To dig a little deeper, you can click for details on any tweet to see the precise breakdown of engagements: how many clicks, retweets, likes, profile clicks, media plays, follows, and tons of other minutiae.

For a large-scale look at engagement and impressions, Twitter offers an export, which contains columns for each of these major stats.

Here’s an example export along with a simple calculation to find the best engagement-per-impression rate.

(I added a column in peach that calculates click rate, in case you’re particularly keen on click stats.)

Screen Shot 2016-02-06 at 11.30.45 AM

Note: Twitter has thus far held its impression data pretty tight to its chest. We’d love to get this into your Buffer Analytics just as soon as we can!

How to boost a post on Facebook and Twitter

On Facebook

If you’ve ever visited your Facebook page when logged in as a page admin, you’ve likely seen how easy Facebook makes it to boost a post.

Scrolling through your feed, each post has a blue “Boost Post” button at the bottom.


When you click this button, you’ll see a popup that shows all the different settings for targeting, budget, timeframe, and more.

Screen Shot 2016-02-02 at 8.25.04 AM

  1. Audience: Choose to boost the post to 1) your fans, 2) your fans and their friends, or 3) a custom audience or segment.
  2. Budget and duration: Choose how much you’d like to spend and how long to run the campaign
  3. Tracking conversions: To see purchases and signups on your site that started made from this ad, you can install a Facebook tracking pixel and select it from the list (more on tracking pixels here)
  4. Payment

You can also quickly boost a Facebook post from the Facebook Insights section, right from the default dashboard. All your recent posts are listed in a table, with a big blue Boost Post button to the right.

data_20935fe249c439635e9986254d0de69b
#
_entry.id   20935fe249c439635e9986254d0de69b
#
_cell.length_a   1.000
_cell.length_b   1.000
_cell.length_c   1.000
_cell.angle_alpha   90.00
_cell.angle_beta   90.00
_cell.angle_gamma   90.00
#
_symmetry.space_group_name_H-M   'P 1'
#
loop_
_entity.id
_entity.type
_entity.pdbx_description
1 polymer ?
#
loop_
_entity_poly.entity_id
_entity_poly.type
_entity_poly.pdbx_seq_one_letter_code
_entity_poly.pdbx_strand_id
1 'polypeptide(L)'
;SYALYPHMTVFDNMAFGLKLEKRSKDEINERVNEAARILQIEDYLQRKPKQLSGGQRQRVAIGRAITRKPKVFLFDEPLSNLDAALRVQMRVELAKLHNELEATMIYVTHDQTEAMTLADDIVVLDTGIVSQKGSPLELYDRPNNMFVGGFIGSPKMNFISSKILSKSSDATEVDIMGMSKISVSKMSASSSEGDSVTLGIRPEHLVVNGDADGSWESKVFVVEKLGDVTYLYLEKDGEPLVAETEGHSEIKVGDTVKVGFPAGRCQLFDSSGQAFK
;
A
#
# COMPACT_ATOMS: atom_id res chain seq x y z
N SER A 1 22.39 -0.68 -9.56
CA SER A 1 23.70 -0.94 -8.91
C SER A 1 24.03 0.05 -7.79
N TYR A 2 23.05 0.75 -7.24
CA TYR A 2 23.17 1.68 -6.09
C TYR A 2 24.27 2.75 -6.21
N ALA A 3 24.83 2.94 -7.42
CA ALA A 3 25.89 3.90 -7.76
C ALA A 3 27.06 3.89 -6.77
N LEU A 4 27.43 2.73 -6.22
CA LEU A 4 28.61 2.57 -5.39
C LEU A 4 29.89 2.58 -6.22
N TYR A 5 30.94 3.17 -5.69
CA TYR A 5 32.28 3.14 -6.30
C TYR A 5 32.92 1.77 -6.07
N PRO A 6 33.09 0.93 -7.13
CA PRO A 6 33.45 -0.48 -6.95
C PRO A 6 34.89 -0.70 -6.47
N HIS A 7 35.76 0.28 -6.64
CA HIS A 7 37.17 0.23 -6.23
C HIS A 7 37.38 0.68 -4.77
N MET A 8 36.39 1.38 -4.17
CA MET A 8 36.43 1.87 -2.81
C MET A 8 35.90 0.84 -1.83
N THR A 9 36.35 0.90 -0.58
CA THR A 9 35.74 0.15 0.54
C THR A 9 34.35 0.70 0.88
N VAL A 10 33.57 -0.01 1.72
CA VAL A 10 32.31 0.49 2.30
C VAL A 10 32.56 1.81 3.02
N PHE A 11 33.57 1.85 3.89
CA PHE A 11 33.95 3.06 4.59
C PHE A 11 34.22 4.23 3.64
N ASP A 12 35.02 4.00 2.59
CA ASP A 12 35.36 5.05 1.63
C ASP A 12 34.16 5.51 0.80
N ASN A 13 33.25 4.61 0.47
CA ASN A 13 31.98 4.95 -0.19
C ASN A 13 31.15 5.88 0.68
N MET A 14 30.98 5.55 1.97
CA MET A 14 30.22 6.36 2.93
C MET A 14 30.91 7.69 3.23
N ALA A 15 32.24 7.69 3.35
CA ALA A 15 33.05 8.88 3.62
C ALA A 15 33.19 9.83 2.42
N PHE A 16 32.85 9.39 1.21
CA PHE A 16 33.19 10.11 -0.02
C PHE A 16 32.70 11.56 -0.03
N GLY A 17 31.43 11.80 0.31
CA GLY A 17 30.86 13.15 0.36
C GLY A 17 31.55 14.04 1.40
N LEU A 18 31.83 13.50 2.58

Boost post list

On Twitter

Twitter’s Promoted tweets options are available from within the analytics dashboards and not, like Facebook, shown on the updates in your timeline.

Once you’ve identified a tweet you’d like to promote, one that has high engagement and low views:

1. Click the “Tweet Activity” link underneath any update on the Tweet stats page

tweet activity

2. Click the blue “Promote your Tweet” button that appears in the left column.

promote a tweet

From here, you can customize a handful of high-level settings for your tweet: Location targeting for your local area, country, or worldwide; and budget, along with an estimate of clicks you could expect to receive. (And then the payment info of course.)

Promoted tweet options

Impressions: One of our favorite stats here at Buffer (and why)

One of the early lessons I learned on social media — and I learned it the hard way — was in making a distinction between followers and reach.

Followers (and fans) are all those folks who have clicked to like or follow your profile.

Reach is the number of folks who actually see an individual post that you share.

For example, at Buffer we have 47,000 likes on Facebook and our posts reach an average of 1,600 people. We reach 3.4% of our audience!

Knowing about this difference in fans vs. engagement, it’s made a big difference for me in the way that I analyze campaigns. Instead of comparing every result to the number of people who’ve liked or followed our profiles, the more accurate data is going to come from assessing a campaign based on how many people actually saw it.

We’re experimenting with ways to increase our reach, too. Here’re a couple of early thoughts: